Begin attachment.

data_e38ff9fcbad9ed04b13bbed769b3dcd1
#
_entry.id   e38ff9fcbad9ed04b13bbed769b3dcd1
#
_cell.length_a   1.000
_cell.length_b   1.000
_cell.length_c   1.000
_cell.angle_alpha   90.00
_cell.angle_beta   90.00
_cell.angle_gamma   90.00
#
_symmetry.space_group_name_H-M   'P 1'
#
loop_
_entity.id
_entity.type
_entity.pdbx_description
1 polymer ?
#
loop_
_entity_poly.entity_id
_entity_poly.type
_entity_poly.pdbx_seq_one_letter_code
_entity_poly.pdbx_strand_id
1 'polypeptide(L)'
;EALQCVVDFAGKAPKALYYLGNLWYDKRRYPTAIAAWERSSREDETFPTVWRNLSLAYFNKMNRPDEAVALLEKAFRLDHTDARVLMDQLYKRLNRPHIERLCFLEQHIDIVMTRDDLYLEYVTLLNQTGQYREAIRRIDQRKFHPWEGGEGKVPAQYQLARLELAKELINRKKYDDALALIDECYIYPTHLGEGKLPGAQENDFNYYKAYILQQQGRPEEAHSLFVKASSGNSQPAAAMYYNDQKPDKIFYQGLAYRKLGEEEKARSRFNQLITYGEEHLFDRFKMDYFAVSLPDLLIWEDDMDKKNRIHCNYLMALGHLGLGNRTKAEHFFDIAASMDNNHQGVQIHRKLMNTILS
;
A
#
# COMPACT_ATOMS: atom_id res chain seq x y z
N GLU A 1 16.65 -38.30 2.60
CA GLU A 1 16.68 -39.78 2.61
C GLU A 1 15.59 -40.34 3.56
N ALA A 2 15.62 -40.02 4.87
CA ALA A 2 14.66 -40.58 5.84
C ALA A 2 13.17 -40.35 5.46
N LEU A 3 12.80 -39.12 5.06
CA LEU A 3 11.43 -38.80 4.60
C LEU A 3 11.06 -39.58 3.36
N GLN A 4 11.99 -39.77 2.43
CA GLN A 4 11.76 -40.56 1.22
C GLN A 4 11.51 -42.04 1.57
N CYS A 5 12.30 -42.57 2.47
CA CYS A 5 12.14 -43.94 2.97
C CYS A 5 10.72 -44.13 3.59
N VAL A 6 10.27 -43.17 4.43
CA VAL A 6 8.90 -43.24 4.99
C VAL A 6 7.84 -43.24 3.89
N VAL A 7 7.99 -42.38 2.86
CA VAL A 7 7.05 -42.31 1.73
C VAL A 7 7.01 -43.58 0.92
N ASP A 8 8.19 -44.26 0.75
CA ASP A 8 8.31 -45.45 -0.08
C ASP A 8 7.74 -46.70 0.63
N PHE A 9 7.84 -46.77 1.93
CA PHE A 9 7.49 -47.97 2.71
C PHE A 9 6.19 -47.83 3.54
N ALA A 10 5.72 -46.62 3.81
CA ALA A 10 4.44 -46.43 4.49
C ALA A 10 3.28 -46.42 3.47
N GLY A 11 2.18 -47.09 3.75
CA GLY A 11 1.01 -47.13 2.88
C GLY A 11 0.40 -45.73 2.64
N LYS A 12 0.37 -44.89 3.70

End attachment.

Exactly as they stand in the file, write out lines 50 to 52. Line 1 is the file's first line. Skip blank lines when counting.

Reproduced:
CA VAL A 7 7.05 -42.31 1.73
C VAL A 7 7.01 -43.58 0.92
N ASP A 8 8.19 -44.26 0.75